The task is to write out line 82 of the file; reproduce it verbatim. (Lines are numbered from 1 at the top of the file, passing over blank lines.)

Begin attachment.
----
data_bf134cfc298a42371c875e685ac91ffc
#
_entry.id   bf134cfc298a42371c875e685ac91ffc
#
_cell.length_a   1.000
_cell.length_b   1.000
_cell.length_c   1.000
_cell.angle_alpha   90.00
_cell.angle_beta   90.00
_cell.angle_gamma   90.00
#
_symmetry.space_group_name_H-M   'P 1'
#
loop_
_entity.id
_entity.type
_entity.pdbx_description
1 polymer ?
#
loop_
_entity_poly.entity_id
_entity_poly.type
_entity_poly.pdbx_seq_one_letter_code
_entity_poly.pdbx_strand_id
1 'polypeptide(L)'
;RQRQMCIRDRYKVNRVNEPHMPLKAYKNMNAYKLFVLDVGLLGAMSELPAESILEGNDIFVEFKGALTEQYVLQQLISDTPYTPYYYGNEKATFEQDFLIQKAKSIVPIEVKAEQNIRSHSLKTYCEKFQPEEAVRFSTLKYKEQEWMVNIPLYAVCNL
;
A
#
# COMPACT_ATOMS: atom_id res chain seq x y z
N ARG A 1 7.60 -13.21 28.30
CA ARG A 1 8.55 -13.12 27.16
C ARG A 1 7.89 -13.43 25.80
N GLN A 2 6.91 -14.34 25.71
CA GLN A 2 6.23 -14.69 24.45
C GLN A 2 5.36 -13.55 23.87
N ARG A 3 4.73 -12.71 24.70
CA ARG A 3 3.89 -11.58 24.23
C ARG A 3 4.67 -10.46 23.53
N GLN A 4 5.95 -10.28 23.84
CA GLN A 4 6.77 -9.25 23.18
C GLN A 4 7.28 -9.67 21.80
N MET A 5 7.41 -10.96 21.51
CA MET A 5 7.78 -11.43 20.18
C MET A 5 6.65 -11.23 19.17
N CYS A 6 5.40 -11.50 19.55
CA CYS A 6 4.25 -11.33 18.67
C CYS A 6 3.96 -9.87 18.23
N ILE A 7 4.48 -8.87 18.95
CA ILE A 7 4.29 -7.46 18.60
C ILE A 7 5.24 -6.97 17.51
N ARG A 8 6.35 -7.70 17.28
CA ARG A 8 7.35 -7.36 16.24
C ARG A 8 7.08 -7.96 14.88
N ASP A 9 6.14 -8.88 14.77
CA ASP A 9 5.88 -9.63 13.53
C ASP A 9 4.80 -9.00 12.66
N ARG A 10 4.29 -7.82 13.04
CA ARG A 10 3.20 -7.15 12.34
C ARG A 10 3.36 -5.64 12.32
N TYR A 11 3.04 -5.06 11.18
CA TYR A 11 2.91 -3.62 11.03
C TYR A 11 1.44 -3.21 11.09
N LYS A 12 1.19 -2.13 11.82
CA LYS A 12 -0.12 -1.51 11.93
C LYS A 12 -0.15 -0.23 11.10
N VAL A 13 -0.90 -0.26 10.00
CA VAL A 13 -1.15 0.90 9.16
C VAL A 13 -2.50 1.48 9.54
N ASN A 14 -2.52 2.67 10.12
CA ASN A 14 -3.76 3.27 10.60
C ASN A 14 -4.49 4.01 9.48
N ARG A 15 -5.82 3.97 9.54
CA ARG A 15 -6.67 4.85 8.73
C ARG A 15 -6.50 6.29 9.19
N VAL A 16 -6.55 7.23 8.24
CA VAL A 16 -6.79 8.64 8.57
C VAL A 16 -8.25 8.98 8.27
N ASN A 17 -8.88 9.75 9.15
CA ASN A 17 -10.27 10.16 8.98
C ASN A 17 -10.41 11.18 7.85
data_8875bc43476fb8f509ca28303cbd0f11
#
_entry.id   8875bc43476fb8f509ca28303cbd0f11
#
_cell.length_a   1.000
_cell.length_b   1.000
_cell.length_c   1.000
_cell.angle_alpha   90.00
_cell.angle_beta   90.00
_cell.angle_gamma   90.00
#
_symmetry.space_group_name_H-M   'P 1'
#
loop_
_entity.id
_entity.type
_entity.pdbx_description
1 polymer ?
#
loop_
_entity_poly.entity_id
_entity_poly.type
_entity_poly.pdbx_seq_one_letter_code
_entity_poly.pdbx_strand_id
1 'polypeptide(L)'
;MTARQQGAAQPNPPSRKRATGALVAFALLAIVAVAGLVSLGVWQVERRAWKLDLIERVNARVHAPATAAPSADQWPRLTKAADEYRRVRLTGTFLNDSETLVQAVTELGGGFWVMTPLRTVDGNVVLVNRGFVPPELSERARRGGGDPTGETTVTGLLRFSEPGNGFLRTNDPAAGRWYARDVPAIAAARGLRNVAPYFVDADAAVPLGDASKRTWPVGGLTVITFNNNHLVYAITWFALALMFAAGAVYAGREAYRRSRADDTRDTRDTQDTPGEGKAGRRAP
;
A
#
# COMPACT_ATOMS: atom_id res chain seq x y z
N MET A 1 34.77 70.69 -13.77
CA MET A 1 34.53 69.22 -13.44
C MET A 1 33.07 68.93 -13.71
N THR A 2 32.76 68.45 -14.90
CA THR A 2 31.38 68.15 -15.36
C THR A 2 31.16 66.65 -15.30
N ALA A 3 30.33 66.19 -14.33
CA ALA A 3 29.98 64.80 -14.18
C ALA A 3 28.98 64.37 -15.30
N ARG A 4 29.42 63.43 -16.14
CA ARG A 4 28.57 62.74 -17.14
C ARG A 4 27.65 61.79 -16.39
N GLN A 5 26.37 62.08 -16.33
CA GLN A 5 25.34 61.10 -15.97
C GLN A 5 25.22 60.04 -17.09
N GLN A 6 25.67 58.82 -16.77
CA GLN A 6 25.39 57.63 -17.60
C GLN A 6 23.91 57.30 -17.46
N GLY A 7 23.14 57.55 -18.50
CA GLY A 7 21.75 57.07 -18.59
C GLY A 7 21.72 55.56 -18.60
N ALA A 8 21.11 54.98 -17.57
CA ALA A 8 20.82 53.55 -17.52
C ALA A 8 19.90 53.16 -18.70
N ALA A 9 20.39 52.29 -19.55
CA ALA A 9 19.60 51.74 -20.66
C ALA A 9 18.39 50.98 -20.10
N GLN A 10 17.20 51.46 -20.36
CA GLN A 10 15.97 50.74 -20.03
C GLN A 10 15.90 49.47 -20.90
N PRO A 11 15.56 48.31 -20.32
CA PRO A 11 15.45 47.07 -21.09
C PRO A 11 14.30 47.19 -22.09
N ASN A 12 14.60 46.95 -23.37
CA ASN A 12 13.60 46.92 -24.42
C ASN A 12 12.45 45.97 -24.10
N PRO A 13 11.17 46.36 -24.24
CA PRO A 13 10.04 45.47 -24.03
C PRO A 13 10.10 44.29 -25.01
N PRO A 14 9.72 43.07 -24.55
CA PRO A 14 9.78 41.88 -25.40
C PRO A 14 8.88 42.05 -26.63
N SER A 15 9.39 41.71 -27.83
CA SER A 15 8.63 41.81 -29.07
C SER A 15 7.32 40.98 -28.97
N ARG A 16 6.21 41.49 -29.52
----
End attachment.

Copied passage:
data_8875bc43476fb8f509ca28303cbd0f11